New York, NY Recognizing Human Trafficking as a Crime

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New York, NY, US

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Type: Resolution

Status: Adopted on 11/15/06

Vote: Unanimous

Source File: http://www.nyccouncil.info/issues/intros_act.cfm?intro=Res%200504%2D2006

Text:

Res 0504-2006
Recognize that human trafficking is a crime and to pass legislation criminalizing human trafficking and providing services and programs to trafficking victims.

Whereas, Human trafficking is defined as the recruitment and transportation of persons within or across boundaries by force, fraud or deception, for the purpose of exploiting them economically; and

Whereas, Human trafficking is a heinous crime which violates the human rights of its victims; and

Whereas, According to numerous reports, victims of trafficking most commonly work in sweatshops, restaurants and on farms, as well as in manufacturing trades, sex trades and as private domestic workers; and

Whereas; According to the Congressional Research Service (CRS) and the United States State Department, 700,000 to 2 million people, the majority of whom are women and children, are trafficked each year across international borders; and

Whereas, The United States Department of Justice (DOJ) estimates that 18,000 to 20,000 people are trafficked into the United States each year and forced into labor or sex trades for little or no pay; and

Whereas, The Federal Bureau of Investigation (FBI) estimates that human trafficking generates nearly $9.5 billion in annual revenue; and

Whereas, New York State’s ports, airports, rail stations and international borders all contribute to use of New York as a hub for trafficking, and as a result many of the victims live in the tri-state area; and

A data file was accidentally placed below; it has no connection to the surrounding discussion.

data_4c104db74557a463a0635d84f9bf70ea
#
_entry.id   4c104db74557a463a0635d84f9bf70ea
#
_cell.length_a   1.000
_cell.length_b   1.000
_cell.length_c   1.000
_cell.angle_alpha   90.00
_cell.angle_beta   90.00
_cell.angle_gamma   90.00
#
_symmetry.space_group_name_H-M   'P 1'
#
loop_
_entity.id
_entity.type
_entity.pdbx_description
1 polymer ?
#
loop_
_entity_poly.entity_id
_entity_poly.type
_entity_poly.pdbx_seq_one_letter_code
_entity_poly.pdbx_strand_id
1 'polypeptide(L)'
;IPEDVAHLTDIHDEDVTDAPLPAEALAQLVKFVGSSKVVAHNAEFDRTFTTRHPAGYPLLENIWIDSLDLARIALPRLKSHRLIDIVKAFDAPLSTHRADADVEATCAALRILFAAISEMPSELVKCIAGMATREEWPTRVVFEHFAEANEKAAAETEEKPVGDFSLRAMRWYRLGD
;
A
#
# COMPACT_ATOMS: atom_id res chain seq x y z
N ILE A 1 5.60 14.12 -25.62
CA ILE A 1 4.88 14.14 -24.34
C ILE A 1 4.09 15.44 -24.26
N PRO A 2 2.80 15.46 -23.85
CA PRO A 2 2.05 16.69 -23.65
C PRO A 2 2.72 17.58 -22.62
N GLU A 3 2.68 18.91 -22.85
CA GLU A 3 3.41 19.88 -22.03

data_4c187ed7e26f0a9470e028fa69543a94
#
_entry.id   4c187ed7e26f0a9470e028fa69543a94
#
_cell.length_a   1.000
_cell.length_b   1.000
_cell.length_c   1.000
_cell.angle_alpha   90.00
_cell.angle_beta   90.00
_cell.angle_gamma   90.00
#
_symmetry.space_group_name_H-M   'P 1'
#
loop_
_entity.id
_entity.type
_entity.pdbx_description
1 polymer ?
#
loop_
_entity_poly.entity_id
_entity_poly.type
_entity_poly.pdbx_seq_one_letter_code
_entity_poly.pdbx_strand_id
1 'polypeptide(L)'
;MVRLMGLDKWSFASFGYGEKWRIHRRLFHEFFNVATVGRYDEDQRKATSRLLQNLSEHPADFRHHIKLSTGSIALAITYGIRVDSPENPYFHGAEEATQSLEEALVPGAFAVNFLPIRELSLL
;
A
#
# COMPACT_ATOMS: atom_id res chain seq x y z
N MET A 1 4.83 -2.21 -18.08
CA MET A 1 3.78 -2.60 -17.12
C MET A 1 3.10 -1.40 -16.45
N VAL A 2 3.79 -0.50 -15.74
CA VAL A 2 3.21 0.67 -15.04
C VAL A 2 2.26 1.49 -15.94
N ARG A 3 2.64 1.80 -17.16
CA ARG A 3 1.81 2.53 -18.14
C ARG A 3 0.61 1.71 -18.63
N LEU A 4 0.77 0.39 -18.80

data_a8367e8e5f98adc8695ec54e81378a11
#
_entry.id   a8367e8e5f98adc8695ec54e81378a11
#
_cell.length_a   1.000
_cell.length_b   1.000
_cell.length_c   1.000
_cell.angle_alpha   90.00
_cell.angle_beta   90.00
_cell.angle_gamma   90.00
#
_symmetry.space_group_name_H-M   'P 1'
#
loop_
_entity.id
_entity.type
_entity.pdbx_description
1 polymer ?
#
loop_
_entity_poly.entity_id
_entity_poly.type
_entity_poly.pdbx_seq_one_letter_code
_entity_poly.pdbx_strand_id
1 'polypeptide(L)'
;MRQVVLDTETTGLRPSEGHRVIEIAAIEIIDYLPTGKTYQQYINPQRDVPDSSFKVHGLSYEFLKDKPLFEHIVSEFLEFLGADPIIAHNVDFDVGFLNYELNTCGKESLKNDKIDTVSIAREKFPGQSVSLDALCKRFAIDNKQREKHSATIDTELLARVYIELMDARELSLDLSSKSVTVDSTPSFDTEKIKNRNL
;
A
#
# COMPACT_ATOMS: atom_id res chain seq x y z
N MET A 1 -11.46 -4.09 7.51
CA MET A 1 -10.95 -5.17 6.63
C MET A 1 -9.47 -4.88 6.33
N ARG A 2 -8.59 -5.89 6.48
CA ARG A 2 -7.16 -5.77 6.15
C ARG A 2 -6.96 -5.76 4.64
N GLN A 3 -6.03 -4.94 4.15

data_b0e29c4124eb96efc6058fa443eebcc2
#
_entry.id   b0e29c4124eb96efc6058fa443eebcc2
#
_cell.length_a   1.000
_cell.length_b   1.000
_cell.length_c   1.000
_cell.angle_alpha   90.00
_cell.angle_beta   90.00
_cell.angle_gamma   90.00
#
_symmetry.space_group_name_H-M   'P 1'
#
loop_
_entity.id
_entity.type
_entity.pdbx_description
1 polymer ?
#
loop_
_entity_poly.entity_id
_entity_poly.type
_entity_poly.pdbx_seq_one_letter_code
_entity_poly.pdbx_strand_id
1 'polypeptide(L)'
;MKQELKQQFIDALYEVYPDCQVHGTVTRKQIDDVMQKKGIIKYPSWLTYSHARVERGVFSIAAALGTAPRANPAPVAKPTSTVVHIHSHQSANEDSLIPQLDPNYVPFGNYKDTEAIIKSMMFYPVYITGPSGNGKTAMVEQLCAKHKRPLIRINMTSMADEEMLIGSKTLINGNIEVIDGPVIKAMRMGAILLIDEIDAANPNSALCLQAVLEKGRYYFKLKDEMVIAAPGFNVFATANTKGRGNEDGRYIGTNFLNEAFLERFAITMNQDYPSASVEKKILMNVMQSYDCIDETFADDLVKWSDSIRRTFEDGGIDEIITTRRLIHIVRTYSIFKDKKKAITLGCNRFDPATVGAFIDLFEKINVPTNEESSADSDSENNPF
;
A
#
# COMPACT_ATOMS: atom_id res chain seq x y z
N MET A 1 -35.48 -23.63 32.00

Whereas, While some of the conduct that traffickers engage in are addressed by penal law, there is currently no law that specifically makes human trafficking a crime in New York State; and

Whereas, In 2004, DOJ undertook a comprehensive Trafficking Task Force Initiative which included the drafting of a Model State Anti-Trafficking Statue, and the U.S. Senate subsequently passed a resolution endorsing this model statue and encouraging states to adopt it; and

Whereas, The model legislation seeks to expand anti-trafficking authority to states in order to harness the nearly one million state and local law enforcement officers who might come in contact with trafficking victims; and

Whereas, It is imperative that New York State address human trafficking in order to help prevent this terrible crime and alleviate the suffering of its victims; now, therefore, be it

Resolved, That the Council of the City of New York calls upon the State of New York to recognize that human trafficking is a crime and to pass legislation criminalizing human trafficking and providing services and programs to trafficking victims.

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